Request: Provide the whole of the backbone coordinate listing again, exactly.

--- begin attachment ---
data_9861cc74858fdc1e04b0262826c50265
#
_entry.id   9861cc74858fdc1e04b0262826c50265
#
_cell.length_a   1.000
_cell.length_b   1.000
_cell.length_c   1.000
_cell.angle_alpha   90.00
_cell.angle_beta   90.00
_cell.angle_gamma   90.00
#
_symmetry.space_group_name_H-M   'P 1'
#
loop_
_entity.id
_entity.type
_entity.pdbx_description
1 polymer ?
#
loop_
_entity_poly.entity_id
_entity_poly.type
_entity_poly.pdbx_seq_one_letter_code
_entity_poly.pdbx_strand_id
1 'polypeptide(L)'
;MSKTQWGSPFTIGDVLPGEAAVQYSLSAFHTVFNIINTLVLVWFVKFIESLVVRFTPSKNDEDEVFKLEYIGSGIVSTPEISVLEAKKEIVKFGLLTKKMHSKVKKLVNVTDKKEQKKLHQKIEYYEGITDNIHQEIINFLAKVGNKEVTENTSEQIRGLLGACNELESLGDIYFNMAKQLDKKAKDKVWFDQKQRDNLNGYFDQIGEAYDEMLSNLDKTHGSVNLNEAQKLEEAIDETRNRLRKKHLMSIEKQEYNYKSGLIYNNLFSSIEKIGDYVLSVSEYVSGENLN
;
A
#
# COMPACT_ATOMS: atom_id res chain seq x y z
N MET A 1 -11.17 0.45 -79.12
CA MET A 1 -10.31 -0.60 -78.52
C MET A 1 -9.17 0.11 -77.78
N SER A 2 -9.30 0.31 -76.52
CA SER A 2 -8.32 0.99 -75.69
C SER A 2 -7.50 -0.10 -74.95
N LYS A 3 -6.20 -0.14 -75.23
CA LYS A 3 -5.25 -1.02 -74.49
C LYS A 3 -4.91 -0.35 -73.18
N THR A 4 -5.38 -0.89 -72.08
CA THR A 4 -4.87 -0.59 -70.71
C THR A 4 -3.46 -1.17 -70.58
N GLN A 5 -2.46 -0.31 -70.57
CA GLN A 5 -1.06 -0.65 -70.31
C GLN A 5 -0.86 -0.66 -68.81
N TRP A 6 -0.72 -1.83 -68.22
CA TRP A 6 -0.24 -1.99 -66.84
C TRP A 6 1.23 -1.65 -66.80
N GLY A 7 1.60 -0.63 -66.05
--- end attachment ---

data_9861cc74858fdc1e04b0262826c50265
#
_entry.id   9861cc74858fdc1e04b0262826c50265
#
_cell.length_a   1.000
_cell.length_b   1.000
_cell.length_c   1.000
_cell.angle_alpha   90.00
_cell.angle_beta   90.00
_cell.angle_gamma   90.00
#
_symmetry.space_group_name_H-M   'P 1'
#
loop_
_entity.id
_entity.type
_entity.pdbx_description
1 polymer ?
#
loop_
_entity_poly.entity_id
_entity_poly.type
_entity_poly.pdbx_seq_one_letter_code
_entity_poly.pdbx_strand_id
1 'polypeptide(L)'
;MSKTQWGSPFTIGDVLPGEAAVQYSLSAFHTVFNIINTLVLVWFVKFIESLVVRFTPSKNDEDEVFKLEYIGSGIVSTPEISVLEAKKEIVKFGLLTKKMHSKVKKLVNVTDKKEQKKLHQKIEYYEGITDNIHQEIINFLAKVGNKEVTENTSEQIRGLLGACNELESLGDIYFNMAKQLDKKAKDKVWFDQKQRDNLNGYFDQIGEAYDEMLSNLDKTHGSVNLNEAQKLEEAIDETRNRLRKKHLMSIEKQEYNYKSGLIYNNLFSSIEKIGDYVLSVSEYVSGENLN
;
A
#
# COMPACT_ATOMS: atom_id res chain seq x y z
N MET A 1 -11.17 0.45 -79.12
CA MET A 1 -10.31 -0.60 -78.52
C MET A 1 -9.17 0.11 -77.78
N SER A 2 -9.30 0.31 -76.52
CA SER A 2 -8.32 0.99 -75.69
C SER A 2 -7.50 -0.10 -74.95
N LYS A 3 -6.20 -0.14 -75.23
CA LYS A 3 -5.25 -1.02 -74.49
C LYS A 3 -4.91 -0.35 -73.18
N THR A 4 -5.38 -0.89 -72.08
CA THR A 4 -4.87 -0.59 -70.71
C THR A 4 -3.46 -1.17 -70.58
N GLN A 5 -2.46 -0.31 -70.57
CA GLN A 5 -1.06 -0.65 -70.31
C GLN A 5 -0.86 -0.66 -68.81
N TRP A 6 -0.72 -1.83 -68.22
CA TRP A 6 -0.24 -1.99 -66.84
C TRP A 6 1.23 -1.65 -66.80
N GLY A 7 1.60 -0.63 -66.05